Museum staff smile from a parade float during last week’s Cherokee Indian Fair, during which the name change was announced. Museum of the Cherokee People photo
Going along with the museum’s new name is a new visual brand. Like the earlier logo, the new symbol uses an image of a water spider, a creature that, in the Cherokee creation story , brought fire to the people and animals who lived on these lands. However, the new logo trades motifs borrowed from Southwestern tribes for hues and motifs that speak to Cherokee culture.
The color palette comes from the blackberries, evergreens, rhododendrons, touch-me-nots and mountain haze that characterize the Southern Appalachian region. Design elements within the spider’s image pay homage to Cherokee bandolier bag and pottery designs, and to the three worlds Cherokees believe must remain in balance for life to function — Sky World, where birds come from; Middle World, where humans and four-legged animals live; and Under World, where aquatic animals live. Typical designs show an “x” or +” on the spider’s back, but the new logo displays a pinwheel, representing the continuous adaptation and evolution of Cherokee culture.
Condill said she’d been at the museum for about a year when Maney approached her with some preliminary design ideas — making for an unexpectedly emotional moment. For Native institutions, working with designers is often a challenge, Condill said.
“We see a lot of feathers, we see a lot of Southwestern colors, and so to see yourself represented in design is so unique and rare that it’s really moving,” she said.
The new name and logo are now on full display on the museum’s new website, motcp.org .
The rebrand comes at a time of intense planning for the 75-year-old museum. Last year, staff removed a slew of objects determined to be inappropriate for public display in a museum toured by 83,000 people per year — objects looted from gravesites or used in religious rituals, for example. The empty spaces in the display cases were filled with pieces from 36 Cherokee artists. The exhibit, called “ Disruption ,” was slated to end in September, but the artists have all renewed their agreements through the end of December.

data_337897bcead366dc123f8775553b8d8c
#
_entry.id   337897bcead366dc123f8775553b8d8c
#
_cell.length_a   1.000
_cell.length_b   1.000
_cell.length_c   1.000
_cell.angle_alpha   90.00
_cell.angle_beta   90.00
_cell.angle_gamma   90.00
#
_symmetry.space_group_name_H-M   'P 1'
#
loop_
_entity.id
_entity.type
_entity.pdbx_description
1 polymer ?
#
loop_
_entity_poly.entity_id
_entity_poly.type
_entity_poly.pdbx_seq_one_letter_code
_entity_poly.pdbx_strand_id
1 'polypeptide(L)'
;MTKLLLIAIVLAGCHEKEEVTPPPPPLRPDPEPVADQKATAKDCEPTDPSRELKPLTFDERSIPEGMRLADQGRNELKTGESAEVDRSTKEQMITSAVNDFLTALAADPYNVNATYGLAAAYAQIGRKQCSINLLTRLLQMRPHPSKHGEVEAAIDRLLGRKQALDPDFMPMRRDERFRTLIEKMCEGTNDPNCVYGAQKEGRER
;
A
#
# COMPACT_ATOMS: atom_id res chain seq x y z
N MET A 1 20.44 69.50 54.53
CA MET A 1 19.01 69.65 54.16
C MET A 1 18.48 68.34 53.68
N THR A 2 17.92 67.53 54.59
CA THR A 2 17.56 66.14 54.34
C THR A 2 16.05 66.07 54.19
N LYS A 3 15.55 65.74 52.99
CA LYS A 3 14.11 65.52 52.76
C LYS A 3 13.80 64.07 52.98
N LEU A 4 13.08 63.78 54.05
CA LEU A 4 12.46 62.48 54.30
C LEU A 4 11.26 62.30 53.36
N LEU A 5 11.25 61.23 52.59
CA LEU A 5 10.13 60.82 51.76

After Dec. 29, the museum will close for “a month or two” while it completes its annual inventory and installs a new exhibit in the temporary space. This will be the only exhibit for some time as the museum moves forward with plans for an overhaul of the permanent exhibit, created in 1998. There is no firm date for the exhibit’s projected reopening, but Condill said the board is “super interested in thinking about how we can phase construction” to allow incremental reopening of the display.
“It’s a priority for me and the board that we have some sort of public-facing space that people can go to,” she said.
The museum is also juggling another big project — a 30,000-square-foot archive facility to be built across U.S. 19 from Kituwah Mound. The building will offer expanded space to properly store Cherokee artifacts, in a much-improved environment from the 1976 museum building where they now reside. Construction is expected to start in January 2025 and conclude by the end of 2026.